European Council of Ministers

European Council of Ministers

EU legislation can be likened to a two-chamber system in which the Council of Ministers is one chamber and the European Parliament the other. According to percomputer, the Council of Ministers meets in Brussels (or in Luxembourg three months a year) and consists of one Minister from each Member State. Which ministers meet depends on the issues to be addressed. When it comes to the environment, the environment ministers gather, when it comes to agriculture, it is the agriculture ministers who meet. Coordination responsibility lies with the foreign ministers when they meet in what is called the General Council.

All issues that are up to the ministers have first been dealt with in one of the Council of Ministers ‘approximately 250 working groups in which officials from the member states’ ministries or authorities participate. When an issue approaches a political decision, it is referred to Coreper, the Permanent Representations of the Member States in Brussels, for final consideration. In practice, it is often here that compromises are carved out.

The EU has chosen to rotate the Presidency of the Council of Ministers so that Member States take turns preparing and chairing ministerial meetings and working groups for six months at a time. Sweden was last EU President during the second half of 2009. From 1 January to 30 June 2020, Croatia will hold the Presidency Club.

The country holding the presidency sets the agenda for council meetings. The incumbent presidency usually coordinates the issues with the next and previous presidencies. A presidency country is said to be 90 percent devoted to “inherited” issues and only 10 percent to issues that the country itself wishes to address.

When the Council of Ministers adopts new common rules, decisions can be taken unanimously or by a majority (see below), depending on which area of ​​cooperation the decision applies to. Majority decisions were first introduced for internal market issues in 1987, but have gradually come to cover more and more policy areas.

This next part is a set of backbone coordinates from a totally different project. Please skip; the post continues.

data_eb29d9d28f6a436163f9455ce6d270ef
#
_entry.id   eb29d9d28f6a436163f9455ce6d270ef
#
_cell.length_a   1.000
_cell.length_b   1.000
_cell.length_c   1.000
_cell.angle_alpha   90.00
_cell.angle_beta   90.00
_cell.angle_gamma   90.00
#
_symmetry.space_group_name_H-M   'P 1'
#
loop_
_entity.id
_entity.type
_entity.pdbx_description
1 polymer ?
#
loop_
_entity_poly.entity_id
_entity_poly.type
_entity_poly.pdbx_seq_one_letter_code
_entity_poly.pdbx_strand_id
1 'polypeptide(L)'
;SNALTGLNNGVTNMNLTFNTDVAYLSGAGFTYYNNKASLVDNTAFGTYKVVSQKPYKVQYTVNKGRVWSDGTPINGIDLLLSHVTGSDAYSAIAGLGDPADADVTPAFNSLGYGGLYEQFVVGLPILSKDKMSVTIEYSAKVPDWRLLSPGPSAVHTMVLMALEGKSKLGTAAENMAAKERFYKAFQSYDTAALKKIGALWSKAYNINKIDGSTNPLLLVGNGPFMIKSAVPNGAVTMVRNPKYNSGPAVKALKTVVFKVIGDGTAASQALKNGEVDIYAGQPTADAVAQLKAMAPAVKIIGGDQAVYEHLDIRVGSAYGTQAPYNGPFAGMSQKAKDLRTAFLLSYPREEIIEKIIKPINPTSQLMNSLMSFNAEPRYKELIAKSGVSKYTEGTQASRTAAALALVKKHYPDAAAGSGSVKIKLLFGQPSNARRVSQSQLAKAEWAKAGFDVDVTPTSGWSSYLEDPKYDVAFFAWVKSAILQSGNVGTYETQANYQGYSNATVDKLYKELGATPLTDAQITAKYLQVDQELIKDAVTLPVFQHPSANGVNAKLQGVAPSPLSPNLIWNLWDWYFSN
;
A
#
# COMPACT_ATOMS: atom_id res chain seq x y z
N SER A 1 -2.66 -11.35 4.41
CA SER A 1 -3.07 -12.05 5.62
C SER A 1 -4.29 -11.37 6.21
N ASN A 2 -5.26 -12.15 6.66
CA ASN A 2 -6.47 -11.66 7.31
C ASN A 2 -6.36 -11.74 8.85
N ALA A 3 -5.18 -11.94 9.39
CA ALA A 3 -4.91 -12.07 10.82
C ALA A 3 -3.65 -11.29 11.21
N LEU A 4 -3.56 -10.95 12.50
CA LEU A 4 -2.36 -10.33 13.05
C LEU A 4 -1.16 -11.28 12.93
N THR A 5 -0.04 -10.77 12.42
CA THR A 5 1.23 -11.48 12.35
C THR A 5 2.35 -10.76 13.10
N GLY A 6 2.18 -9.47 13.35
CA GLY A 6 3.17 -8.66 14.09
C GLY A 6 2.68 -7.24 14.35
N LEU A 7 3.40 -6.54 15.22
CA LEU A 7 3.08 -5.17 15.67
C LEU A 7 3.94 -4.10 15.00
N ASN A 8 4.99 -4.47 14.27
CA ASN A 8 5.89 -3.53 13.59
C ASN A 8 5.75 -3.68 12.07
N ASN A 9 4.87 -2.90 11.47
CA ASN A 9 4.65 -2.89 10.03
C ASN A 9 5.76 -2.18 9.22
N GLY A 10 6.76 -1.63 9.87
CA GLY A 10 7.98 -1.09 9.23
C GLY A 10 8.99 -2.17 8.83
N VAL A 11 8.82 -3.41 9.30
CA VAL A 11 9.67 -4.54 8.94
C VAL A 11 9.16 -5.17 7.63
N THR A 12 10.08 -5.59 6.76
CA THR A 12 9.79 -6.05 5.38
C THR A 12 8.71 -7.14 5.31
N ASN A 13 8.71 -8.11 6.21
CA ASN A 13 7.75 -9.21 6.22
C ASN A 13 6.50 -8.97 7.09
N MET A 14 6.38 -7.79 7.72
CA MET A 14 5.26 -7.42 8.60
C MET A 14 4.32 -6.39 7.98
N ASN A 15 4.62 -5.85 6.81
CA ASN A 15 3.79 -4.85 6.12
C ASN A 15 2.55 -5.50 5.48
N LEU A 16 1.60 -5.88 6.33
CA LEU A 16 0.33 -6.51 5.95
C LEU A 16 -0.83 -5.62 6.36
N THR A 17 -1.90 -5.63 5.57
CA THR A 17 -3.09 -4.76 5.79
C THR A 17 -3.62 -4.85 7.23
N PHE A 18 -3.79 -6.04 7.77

How many votes a country has in the EU Council of Ministers depends on its population. Sweden, for example, has 10 votes and Germany 29 votes. The distribution intentionally gives the smaller countries relatively greater weight than the larger ones. The distribution is also made so that the large countries will not be able to unite against the small ones and vote them down.

In perhaps nine cases out of ten, the Council of Ministers discusses reaching an agreement and does not have to go to the polls. But voting requires a so-called double majority for most decisions. In that case, the yes votes must be 55 percent (currently 16 out of 28 countries) plus represent at least 65 percent of the EU population.

It is possible to block a majority decision if at least four countries, which together represent 35% of the EU population, do something together. In the individual cases where a bill has not come from the European Commission or the EU Foreign Minister, 72 percent (21 of 28 countries) and 65 percent of the population apply.

Unanimity now only applies to decisions on major foreign and security policy issues, EU finances, new member states, citizenship, harmonization of indirect taxes, harmonization of social security and social protection, family law, operational police cooperation and the EU Prosecutor. Unanimity prevails when all countries have voted in favor (abstentions are not counted).

The Council of Foreign Ministers is special in that it is headed by a European Foreign Minister (formally called the Supreme Representative) who also acts as the EU’s external face. The EU Foreign Minister is equipped with his own diplomatic service and must always hold the post of Vice-President of the European Commission at the same time. First on the post was British Catherine Ashton, who took office in 2009. Ashton was succeeded in the autumn of 2014 by the Italian Frederica Mogherini, who in turn was replaced by the Spaniard Josep Borell Fontelles on 1 December 2019.

In an informal grouping, the finance ministers of the 19 euro countries meet regularly to coordinate euro issues. They meet before EU finance ministers’ meetings. In recent years, non-euro countries such as Sweden have sometimes had to sit with a few times.
One of the Eurogroup’s finance ministers will be elected permanent chairman for 2.5 years. Since the financial crisis in 2010, the Eurogroup has also met at the level of Heads of State and Government, and now it takes place twice a year.

European Council of Ministers